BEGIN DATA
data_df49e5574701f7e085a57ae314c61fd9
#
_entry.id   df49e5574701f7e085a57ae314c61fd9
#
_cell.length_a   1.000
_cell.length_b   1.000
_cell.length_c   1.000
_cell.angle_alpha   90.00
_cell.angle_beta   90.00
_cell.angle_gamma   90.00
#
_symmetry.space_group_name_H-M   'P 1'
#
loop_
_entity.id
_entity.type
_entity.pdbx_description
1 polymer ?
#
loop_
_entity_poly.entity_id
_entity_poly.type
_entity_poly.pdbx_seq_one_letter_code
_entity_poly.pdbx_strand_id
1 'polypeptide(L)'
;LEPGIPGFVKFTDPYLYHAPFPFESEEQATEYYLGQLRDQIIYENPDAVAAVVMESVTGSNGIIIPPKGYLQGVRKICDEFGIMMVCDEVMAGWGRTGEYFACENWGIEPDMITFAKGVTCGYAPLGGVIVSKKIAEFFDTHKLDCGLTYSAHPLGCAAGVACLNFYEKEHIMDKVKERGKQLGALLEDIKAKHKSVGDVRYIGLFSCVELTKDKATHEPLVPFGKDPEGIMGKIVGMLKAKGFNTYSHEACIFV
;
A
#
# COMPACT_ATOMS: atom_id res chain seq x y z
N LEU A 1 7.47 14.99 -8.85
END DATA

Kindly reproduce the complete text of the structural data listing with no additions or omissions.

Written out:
data_df49e5574701f7e085a57ae314c61fd9
#
_entry.id   df49e5574701f7e085a57ae314c61fd9
#
_cell.length_a   1.000
_cell.length_b   1.000
_cell.length_c   1.000
_cell.angle_alpha   90.00
_cell.angle_beta   90.00
_cell.angle_gamma   90.00
#
_symmetry.space_group_name_H-M   'P 1'
#
loop_
_entity.id
_entity.type
_entity.pdbx_description
1 polymer ?
#
loop_
_entity_poly.entity_id
_entity_poly.type
_entity_poly.pdbx_seq_one_letter_code
_entity_poly.pdbx_strand_id
1 'polypeptide(L)'
;LEPGIPGFVKFTDPYLYHAPFPFESEEQATEYYLGQLRDQIIYENPDAVAAVVMESVTGSNGIIIPPKGYLQGVRKICDEFGIMMVCDEVMAGWGRTGEYFACENWGIEPDMITFAKGVTCGYAPLGGVIVSKKIAEFFDTHKLDCGLTYSAHPLGCAAGVACLNFYEKEHIMDKVKERGKQLGALLEDIKAKHKSVGDVRYIGLFSCVELTKDKATHEPLVPFGKDPEGIMGKIVGMLKAKGFNTYSHEACIFV
;
A
#
# COMPACT_ATOMS: atom_id res chain seq x y z
N LEU A 1 7.47 14.99 -8.85